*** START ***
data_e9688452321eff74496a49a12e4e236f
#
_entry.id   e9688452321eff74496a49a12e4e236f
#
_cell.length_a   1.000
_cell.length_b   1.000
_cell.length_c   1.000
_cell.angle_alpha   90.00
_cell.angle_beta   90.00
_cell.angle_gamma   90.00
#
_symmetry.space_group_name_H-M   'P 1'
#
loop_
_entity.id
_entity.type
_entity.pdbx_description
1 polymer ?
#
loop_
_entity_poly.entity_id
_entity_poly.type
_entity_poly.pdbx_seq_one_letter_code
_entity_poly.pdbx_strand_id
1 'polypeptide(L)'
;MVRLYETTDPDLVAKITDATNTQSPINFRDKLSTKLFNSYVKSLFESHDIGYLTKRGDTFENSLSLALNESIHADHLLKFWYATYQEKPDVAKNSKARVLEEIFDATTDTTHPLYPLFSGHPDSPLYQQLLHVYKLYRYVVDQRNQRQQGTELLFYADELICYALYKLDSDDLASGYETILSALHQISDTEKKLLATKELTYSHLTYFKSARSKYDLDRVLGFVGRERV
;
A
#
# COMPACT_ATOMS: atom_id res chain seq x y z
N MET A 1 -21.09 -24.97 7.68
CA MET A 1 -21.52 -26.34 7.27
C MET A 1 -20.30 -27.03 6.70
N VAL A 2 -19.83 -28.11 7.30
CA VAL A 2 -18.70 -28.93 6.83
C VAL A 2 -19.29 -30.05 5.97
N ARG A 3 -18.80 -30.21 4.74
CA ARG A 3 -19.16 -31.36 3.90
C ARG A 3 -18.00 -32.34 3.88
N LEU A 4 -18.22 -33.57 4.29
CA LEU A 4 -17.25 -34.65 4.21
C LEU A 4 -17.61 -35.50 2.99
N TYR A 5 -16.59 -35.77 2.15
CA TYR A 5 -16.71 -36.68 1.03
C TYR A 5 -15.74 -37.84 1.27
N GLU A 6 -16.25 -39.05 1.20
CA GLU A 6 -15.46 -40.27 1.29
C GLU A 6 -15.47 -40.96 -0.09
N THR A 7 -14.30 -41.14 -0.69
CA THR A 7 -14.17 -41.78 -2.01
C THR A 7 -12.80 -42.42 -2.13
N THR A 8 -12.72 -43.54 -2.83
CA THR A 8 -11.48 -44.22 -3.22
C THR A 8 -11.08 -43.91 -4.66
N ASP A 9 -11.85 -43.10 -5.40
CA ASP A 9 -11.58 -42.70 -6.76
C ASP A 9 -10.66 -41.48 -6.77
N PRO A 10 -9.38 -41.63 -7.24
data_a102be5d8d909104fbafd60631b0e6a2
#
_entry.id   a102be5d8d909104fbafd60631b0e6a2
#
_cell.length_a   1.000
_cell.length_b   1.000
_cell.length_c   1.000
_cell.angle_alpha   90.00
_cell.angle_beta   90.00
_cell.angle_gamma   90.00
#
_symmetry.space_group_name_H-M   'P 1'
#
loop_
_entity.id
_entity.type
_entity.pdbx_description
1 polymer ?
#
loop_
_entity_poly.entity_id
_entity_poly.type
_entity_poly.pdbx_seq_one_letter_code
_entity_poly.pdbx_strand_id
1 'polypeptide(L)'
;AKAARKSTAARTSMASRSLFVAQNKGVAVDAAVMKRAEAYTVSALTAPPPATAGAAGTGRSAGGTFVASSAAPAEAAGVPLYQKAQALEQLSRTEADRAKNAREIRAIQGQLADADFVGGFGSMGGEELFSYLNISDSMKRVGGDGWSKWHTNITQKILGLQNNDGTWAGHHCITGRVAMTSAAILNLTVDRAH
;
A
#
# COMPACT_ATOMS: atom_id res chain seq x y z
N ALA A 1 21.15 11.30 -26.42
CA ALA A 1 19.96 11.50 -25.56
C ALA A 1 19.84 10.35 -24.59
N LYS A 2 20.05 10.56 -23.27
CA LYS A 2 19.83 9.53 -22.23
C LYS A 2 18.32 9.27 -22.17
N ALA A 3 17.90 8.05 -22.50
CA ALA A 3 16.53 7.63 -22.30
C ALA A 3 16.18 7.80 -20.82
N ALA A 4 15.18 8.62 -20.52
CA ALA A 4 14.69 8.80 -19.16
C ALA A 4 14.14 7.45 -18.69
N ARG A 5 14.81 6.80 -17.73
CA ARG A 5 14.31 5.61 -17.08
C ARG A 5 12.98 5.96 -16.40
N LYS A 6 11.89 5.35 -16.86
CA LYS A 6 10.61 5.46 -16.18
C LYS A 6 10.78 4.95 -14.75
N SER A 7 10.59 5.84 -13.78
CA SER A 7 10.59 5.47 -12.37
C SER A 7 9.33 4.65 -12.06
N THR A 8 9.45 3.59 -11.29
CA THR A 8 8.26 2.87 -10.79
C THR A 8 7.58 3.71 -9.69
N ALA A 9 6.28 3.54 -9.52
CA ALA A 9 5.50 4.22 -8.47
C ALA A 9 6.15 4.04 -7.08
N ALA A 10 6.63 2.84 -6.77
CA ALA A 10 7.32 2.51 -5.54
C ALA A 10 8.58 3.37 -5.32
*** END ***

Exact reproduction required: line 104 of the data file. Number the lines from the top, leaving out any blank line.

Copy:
N LYS A 6 11.89 5.35 -16.86